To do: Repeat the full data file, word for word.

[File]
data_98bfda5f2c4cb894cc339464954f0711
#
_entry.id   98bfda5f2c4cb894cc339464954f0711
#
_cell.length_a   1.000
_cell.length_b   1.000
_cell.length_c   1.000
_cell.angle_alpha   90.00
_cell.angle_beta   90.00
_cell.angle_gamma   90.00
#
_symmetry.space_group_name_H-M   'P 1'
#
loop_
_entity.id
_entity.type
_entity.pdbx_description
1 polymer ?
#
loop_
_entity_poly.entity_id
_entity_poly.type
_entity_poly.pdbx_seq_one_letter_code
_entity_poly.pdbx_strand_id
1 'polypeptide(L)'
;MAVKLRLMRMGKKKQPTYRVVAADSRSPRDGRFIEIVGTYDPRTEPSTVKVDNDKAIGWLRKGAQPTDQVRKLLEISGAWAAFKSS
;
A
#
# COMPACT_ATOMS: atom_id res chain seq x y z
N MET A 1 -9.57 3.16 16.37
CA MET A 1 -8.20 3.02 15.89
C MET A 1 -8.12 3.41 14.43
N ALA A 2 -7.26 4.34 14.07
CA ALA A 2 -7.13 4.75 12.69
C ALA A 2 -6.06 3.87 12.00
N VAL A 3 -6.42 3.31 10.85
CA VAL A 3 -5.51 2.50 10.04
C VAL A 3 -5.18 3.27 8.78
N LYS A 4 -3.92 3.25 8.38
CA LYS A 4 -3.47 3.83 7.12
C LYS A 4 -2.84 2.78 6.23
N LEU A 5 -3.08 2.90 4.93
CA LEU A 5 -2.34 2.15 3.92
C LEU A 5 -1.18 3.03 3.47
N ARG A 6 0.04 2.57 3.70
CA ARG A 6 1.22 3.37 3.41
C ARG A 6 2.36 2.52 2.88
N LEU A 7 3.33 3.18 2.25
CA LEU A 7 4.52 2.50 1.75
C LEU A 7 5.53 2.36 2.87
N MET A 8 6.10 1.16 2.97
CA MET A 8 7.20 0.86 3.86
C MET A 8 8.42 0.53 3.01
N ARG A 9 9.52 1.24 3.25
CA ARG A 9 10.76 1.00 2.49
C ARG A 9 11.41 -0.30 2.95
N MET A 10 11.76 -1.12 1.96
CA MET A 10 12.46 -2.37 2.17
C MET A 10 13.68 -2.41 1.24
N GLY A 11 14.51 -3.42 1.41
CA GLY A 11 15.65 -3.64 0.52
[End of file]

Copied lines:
data_98bfda5f2c4cb894cc339464954f0711
#
_entry.id   98bfda5f2c4cb894cc339464954f0711
#
_cell.length_a   1.000
_cell.length_b   1.000
_cell.length_c   1.000
_cell.angle_alpha   90.00
_cell.angle_beta   90.00
_cell.angle_gamma   90.00
#
_symmetry.space_group_name_H-M   'P 1'
#
loop_
_entity.id
_entity.type
_entity.pdbx_description
1 polymer ?
#
loop_
_entity_poly.entity_id
_entity_poly.type
_entity_poly.pdbx_seq_one_letter_code
_entity_poly.pdbx_strand_id
1 'polypeptide(L)'
;MAVKLRLMRMGKKKQPTYRVVAADSRSPRDGRFIEIVGTYDPRTEPSTVKVDNDKAIGWLRKGAQPTDQVRKLLEISGAWAAFKSS
;
A
#
# COMPACT_ATOMS: atom_id res chain seq x y z
N MET A 1 -9.57 3.16 16.37
CA MET A 1 -8.20 3.02 15.89
C MET A 1 -8.12 3.41 14.43
N ALA A 2 -7.26 4.34 14.07
CA ALA A 2 -7.13 4.75 12.69
C ALA A 2 -6.06 3.87 12.00
N VAL A 3 -6.42 3.31 10.85
CA VAL A 3 -5.51 2.50 10.04
C VAL A 3 -5.18 3.27 8.78
N LYS A 4 -3.92 3.25 8.38
CA LYS A 4 -3.47 3.83 7.12
C LYS A 4 -2.84 2.78 6.23
N LEU A 5 -3.08 2.90 4.93
CA LEU A 5 -2.34 2.15 3.92
C LEU A 5 -1.18 3.03 3.47
N ARG A 6 0.04 2.57 3.70
CA ARG A 6 1.22 3.37 3.41
C ARG A 6 2.36 2.52 2.88
N LEU A 7 3.33 3.18 2.25
CA LEU A 7 4.52 2.50 1.75
C LEU A 7 5.53 2.36 2.87
N MET A 8 6.10 1.16 2.97
CA MET A 8 7.20 0.86 3.86
C MET A 8 8.42 0.53 3.01
N ARG A 9 9.52 1.24 3.25
CA ARG A 9 10.76 1.00 2.49
C ARG A 9 11.41 -0.30 2.95
N MET A 10 11.76 -1.12 1.96
CA MET A 10 12.46 -2.37 2.17
C MET A 10 13.68 -2.41 1.24
N GLY A 11 14.51 -3.42 1.41
CA GLY A 11 15.65 -3.64 0.52